Oh! yes, indeed; well may we say, in our turn, and with more reason than did the Jews: What an one, think ye, shall this child be? The dispensatrix of the heavenly treasures kept in reserve for John the first effusion of those floods of grace of which she had become the divine reservior. The river which maketh glad the City of God shall no more stay its course, carrying to every soul, until the end of time, its countless streamlets; but its first impetuous outburst, in all the might of its buoyant gush, bore down at once upon John; the fullness of its yet undivided flood rolled its vast waters to and fro over this one soul, as though they existed for no other. Who may measure these torrents? Who may tell their effect? Holy Church attempts not to describe it; but lost in admiration at the sight of the mysterious growth of John beneath the astonished gaze of angels, losing sight of the feebleness of that infant body in face of the maturity of the soul which dwells within it, she exclaims on the glorious Birthday of the Precursor: Great is the man whom Elizabeth had brought forth! Elisabeth Zachariæ magnum virum genuit, Johannem Baptistam præcursorem Domini.

That we may put these our thoughts into liturgical for, let us sing this sequence, the text of which is borrowed from the ancient Missal of Lyons of 1530. The filial homage paid by the Lyonese to Saint John the Baptist is well known. Their primatial Church has the holy Precursor for its Patron. In the year 1886 we beheld crowds as immense as in former times flocking to the famous jubilee granted by the Holy See to this “Rome of the Gauls,” for those years wherein the feast of Corpus Christi coincides with the titular solemnity of the 24th of June.

Sequence

Elisabeth Zachariæ
Magnum virum in hac die
Gloriosa genuit.

Elizabeth of Zachary, on this glorious day, hath given birth to a great man.

Qui virtutum vas sincerum,
Inter natos mulierum
Principatum tenuit.

Who, a perfect vessel of virtues, holds the first place amongst all that are born of women.

Nondum natus sensit regem
Nasciturum supra legem,
Sine viri semine.

Nor yet is he brought forth, when he perceives already the King who is about to be born, in a manner surpassing nature’s law, without man’s intercourse.

Deum sensit in hac luce,
Tanquam nucleum in nuce,
Conditum in Virgine.

He perceives God here below, like the almond in the nut, hid within the Virgin.

Quam beatus puer natus,
Salvatoris angelus,
Incarnati nobis dati
Verbi vox et bajulus!

Oh! how blessed is this newborn child, the Angel of the Redeemer, the Voice and Bearer of the Word made Flesh, that is given to us.

Non præcedit fructus florem,
Sed flos fructum juxta morem,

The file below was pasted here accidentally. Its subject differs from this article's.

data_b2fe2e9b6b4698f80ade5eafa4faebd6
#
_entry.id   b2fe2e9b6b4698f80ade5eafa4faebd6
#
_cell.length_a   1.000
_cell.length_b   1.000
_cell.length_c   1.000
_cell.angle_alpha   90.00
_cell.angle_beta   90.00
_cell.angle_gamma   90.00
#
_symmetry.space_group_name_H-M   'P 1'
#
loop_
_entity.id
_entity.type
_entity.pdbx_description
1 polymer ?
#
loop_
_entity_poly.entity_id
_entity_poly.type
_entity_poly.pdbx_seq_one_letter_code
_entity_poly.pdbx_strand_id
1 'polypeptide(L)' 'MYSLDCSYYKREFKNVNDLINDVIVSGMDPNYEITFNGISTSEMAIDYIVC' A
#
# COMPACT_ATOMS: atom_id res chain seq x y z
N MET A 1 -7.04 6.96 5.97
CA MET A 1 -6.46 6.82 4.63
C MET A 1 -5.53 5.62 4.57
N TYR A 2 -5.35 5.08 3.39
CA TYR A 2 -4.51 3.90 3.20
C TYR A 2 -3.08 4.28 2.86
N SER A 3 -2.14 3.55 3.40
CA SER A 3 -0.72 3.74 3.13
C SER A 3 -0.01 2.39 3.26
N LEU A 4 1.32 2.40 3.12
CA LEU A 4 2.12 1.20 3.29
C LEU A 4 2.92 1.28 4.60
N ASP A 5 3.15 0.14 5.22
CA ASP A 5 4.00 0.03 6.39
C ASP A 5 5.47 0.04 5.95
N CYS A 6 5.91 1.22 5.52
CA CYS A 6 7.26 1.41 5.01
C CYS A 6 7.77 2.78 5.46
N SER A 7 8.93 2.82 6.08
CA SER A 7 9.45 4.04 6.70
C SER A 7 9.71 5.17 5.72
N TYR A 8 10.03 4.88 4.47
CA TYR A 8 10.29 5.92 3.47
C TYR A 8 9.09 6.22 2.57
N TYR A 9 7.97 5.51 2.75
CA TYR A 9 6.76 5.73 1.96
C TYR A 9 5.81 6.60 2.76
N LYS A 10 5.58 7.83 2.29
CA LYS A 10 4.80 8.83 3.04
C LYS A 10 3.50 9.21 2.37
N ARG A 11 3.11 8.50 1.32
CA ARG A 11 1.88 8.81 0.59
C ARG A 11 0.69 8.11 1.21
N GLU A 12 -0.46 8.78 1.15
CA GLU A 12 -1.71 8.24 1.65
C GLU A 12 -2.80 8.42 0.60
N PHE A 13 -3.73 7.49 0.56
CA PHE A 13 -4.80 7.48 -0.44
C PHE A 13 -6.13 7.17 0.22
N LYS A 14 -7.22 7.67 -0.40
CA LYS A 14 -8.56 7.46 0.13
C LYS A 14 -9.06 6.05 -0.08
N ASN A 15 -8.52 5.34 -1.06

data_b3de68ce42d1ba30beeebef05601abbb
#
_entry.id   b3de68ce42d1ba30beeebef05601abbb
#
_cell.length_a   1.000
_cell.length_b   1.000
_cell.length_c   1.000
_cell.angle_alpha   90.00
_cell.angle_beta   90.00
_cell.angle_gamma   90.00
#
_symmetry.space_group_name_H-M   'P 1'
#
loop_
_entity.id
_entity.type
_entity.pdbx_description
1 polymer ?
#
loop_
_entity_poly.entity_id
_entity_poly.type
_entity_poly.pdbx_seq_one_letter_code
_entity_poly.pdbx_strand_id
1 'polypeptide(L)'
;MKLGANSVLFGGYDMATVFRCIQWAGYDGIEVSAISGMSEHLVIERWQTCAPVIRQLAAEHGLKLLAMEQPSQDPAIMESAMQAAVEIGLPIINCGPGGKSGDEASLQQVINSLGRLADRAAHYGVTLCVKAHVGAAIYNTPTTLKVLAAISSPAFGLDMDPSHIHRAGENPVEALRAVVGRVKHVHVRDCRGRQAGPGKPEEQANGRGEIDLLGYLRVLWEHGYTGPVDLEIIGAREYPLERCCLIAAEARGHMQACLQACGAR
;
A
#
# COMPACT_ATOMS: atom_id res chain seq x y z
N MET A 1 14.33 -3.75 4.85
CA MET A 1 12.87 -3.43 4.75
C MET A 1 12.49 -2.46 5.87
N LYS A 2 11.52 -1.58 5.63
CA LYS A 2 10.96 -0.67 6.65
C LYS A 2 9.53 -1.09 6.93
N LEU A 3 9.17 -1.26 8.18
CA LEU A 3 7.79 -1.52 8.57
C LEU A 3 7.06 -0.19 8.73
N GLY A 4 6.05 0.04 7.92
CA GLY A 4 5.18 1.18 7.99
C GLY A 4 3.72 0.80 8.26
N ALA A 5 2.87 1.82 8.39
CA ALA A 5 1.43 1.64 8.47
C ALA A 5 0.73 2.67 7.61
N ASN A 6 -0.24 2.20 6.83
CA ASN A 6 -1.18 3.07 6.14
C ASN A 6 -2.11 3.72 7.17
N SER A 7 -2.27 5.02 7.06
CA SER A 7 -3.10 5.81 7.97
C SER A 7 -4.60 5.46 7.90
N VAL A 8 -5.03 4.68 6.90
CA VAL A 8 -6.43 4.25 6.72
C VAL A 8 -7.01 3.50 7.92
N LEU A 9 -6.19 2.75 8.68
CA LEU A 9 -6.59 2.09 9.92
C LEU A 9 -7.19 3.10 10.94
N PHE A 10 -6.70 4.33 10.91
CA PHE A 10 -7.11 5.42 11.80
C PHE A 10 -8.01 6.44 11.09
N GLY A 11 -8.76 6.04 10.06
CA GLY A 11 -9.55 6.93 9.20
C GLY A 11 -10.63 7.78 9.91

Agri pleni dans odorem
Mentibus fidelium.

The Fruit doth not precede the flower, but, according to custom, the flower the fruit, yielding the odor of a fertile field to the minds of the Faithful.

Viam parat et ostendit,
Ubi pedem non offendit
Qui per fidem comprehendit
Verum Dei Filium.

He prepares and shows the way, wherein his foot will not stumble, who by faith embraceth the true Son of God.

Lege vitæ sub angusta,
Mel sylvestre cum locusta
Cibum non abhorruit.

Subjected to an austere rule of life, he abhors not wild honey with locusts for his food.

Camelorum tectus pilis,
In deserto quam exilis,
Quam bonus apparuit:

Clad in camel’s hair, how poor is he in the desert, yet how goodly did he appear:

Verba sunt evangelistæ:
Lux non erat, inquit, iste,
Sed ut daret tibi, Christe,
Lucis testimonia.

Lo! the words of the Evangelist: “This one,” saith he, was not the Light, but he was to give testimony of the Light, unto thee, O Christ.”

Lux non erat, sed lucerna
Monstrans iter ad superna
Quibus sua pax æternaPollicetur gaudia.

He was not the Light, but the Lamp, showing the road towards heaven’s heights, unto those to whom eternal peace promises its joys.

Contemplemur omnes istum
Quem sperabat turba Christum,
Stupens ad prodigia.

Let us all contemplate him whom the crowd hoped to be the Christ, struck at the wonders they saw in him.

Qui cervicem non erexit,
Nec se dignum intellexit
Domini corrigia.

He, on the contrary, raised not his head, but deemed himself unworthy to loosen the latchets of the Lord’s shoes.

A suo tempore,
Divino munere,
Cœlum vim patitur;
Et violentiæ
Cum pœnitentiæ
Fructu conceditur,
Gratis non merito.

From this time forth, by gift divine, Heaven suffereth violence; and to violence together with fruits of penance, it is granted; yet not by right, but gratis.

Quem vates cæteri
Sub lege veteri
Canunt in tenebris,
In carne Dominum,
Figuris terminum,
Propheta celebris
Ostendit digito.

Him whom the other prophets, under the Old Law, in darkness sing, that same Lord in the flesh (figures being now at an end), this renowned Prophet points out with his very finger.

O quam sanctum, quam præclarum,
Qui viventium aquarum
Fontem Christum baptizavit,
Et lavantem cuncta lavit
In Jordanis flumine.

Oh! how holy, how luminous is he who baptized Christ, the Fount of living waters; and who laved in Jordan’s flood Him who cleanseth all.

Ab offensis lava, Christe,
Præcursoris et Baptistæ
Natalitia colentes:
Et exaudi nos gementes
In had solitudine.

O Christ, cleanse from their offenses those who celebrate the Birthday of the Precursor and Baptist: Hearken also to us sighing in this solitude.

Post arentem et australem,
Terram animæ dotalem
Petimus irriguam.

After this dry and parched place, we ask, as our soul’s dower, a well watered land.*

Ut manipulos portantes,
Veniamus exsultantes
Ad pacem perpetuam.

So that bearing our sheaves, we may come exultingly unto perpetual peace.

Amen.

Amen.

* This seems to be an allusion to Axa’s petition addressed to her father, Caleb, at her husband’s suggestion. See Judges, i. 15.